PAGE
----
You were in your twenties at this point?

I was 22 when I signed my first paying contract.

And that was four years after you started?

Yeah. Three or four.


Explain the process of how you developed your riding in Utah.

I moved here and honestly it was right place at the right time. One of my first days here, I was sitting at a coffee shop wearing a Vans US Open surf sweatshirt and this girl, Isabella Borriello, was like, “Did you go to that?” across the coffee shop. I didn't know anybody. I was like, ‘Oh yeah, I went to it. I wasn't in it.’ And then she's like, “Why'd you move here?” I was like, ‘I don't know. I want to go to school. I enjoy snowboarding.’ She saw my skateboard and she's like, “I'm going skateboarding with my friends later if you want to go.” I ended up going, and it happened to be the girls who were part of the Too Hard Group. Corinne Pasela, Alexa McCarty, Nirvana Ortanez. It just landed in my lap in a way where I was able to spend time with these people who introduced me to video parts and what that entails. I just fell in love with it because I found the creativity behind it was something I was more drawn to than being judged by a panel. And it was more attainable. Street snowboarding is just more available to go out and do, especially when it does snow in the city and lower than the mountaintops. It was easier to progress that way, and I was more inspired by seeing the riders be creative.

How was it taking your riding from the mountain to the street, hitting handrails?

I started going to Brighton when I first moved here. That's where all the girls went and were making Brighton edits. I spent every day going up from nine to four, going all day snowboarding, which is a wild thought nowadays. I was in the park with the filmer and then slowly I hit my first street spot. At the beginning I would bite off more than I could chew because I didn’t understand consequence. But you learn that pretty quick and it's a humbling experience. A lot of it comes down to the wisdom you gain throughout the years of doing it and understanding risk verses reward. How to set up a spot safely and correctly. Assessing the ROI on it. Is this worth it? I was eager so I pushed myself and I would do things that were way out of my league at the beginning and sometimes it would work and sometimes it wouldn't.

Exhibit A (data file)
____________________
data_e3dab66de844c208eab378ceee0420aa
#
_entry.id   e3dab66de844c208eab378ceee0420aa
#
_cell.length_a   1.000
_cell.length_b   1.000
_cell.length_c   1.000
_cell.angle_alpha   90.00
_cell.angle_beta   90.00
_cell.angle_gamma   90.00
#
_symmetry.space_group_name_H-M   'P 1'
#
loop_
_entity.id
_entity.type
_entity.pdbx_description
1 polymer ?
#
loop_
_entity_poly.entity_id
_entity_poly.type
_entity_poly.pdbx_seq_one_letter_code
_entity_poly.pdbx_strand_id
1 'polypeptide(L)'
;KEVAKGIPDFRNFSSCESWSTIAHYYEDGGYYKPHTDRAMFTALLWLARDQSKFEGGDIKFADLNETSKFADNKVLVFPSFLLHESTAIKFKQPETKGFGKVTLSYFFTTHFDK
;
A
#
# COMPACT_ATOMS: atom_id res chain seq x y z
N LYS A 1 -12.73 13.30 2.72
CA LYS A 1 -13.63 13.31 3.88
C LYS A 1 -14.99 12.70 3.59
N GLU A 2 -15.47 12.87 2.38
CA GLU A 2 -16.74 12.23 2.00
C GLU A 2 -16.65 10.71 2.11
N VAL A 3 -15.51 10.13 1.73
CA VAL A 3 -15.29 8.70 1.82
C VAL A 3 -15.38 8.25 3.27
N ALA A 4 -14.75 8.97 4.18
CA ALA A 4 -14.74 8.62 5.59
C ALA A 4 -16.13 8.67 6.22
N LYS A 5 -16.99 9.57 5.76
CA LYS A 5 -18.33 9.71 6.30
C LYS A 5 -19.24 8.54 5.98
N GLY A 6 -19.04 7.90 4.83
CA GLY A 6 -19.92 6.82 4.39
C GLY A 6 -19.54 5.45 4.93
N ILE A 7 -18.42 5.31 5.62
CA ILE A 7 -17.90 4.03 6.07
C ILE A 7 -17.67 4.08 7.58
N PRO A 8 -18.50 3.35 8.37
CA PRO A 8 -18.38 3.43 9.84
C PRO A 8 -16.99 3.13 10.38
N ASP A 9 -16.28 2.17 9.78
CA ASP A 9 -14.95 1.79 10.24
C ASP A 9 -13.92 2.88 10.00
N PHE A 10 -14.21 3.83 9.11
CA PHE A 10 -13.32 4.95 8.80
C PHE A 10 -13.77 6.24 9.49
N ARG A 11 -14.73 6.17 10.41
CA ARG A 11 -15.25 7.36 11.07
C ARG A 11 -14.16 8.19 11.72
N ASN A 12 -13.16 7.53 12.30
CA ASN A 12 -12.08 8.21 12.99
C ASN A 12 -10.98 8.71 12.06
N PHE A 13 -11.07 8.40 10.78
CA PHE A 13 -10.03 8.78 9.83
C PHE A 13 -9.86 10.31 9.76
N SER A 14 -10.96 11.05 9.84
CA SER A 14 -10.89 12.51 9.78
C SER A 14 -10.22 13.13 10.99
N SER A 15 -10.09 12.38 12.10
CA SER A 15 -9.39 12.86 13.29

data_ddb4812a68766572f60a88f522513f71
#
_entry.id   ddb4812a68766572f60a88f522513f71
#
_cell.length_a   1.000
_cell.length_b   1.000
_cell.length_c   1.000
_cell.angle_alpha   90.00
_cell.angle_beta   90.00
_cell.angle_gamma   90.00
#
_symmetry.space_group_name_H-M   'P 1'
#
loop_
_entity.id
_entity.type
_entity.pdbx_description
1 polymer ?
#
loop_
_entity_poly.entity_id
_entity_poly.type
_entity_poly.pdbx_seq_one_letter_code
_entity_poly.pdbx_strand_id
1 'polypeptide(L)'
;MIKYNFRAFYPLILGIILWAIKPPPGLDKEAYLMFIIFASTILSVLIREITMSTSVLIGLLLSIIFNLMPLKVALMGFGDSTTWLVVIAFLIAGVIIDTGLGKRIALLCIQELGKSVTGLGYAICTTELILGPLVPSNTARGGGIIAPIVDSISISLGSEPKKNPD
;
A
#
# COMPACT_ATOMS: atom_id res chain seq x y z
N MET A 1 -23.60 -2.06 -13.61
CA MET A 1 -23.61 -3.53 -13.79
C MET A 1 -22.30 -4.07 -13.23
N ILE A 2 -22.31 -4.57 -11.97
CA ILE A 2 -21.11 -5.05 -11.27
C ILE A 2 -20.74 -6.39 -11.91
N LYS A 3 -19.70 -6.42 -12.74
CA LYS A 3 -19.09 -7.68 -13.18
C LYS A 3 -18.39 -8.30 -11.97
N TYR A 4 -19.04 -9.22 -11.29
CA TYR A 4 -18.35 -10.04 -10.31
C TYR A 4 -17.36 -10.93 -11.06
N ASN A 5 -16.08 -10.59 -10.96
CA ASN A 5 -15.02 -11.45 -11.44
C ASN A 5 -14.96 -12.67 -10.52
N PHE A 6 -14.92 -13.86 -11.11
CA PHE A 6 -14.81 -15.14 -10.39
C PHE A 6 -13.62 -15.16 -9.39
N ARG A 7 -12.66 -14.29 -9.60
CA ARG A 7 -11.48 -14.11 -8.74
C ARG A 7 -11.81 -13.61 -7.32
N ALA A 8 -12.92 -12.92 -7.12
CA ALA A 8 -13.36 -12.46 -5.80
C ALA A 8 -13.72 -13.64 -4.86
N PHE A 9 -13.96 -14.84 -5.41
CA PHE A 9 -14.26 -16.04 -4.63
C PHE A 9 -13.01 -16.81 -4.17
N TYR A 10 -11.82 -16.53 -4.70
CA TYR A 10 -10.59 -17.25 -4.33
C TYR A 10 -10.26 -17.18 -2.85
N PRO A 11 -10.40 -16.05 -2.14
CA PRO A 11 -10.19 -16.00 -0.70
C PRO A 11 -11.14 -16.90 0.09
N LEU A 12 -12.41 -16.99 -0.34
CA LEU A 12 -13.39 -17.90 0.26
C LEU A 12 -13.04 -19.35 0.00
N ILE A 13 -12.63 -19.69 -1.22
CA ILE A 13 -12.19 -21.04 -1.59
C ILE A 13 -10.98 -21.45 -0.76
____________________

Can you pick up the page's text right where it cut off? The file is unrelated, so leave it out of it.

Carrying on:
Talk me through an ideal day for you in the winter.

On a trip, the routine is wake up, make coffee and breakfast, sit down with the crew and assess the plan for the day. It all comes down to the teamwork, really. We go out, set up a spot, try to be as efficient as possible, and celebrate the wins and be there for each other's losses. And then we get home and pretty much just talk about it or watch a movie. We spend a lot of time watching other snowboard videos. It's good quality time and a part of it that I really love. It's just about being around like-minded people. I felt like back in the day it was a lot more party. And nowadays it's a lot more precision and going into things on your ones and twos. To know what has been done at a certain spot, what hasn't been done, finding new spots, new infrastructure, things like that. An ideal day to me is about being happy and surrounded by good people.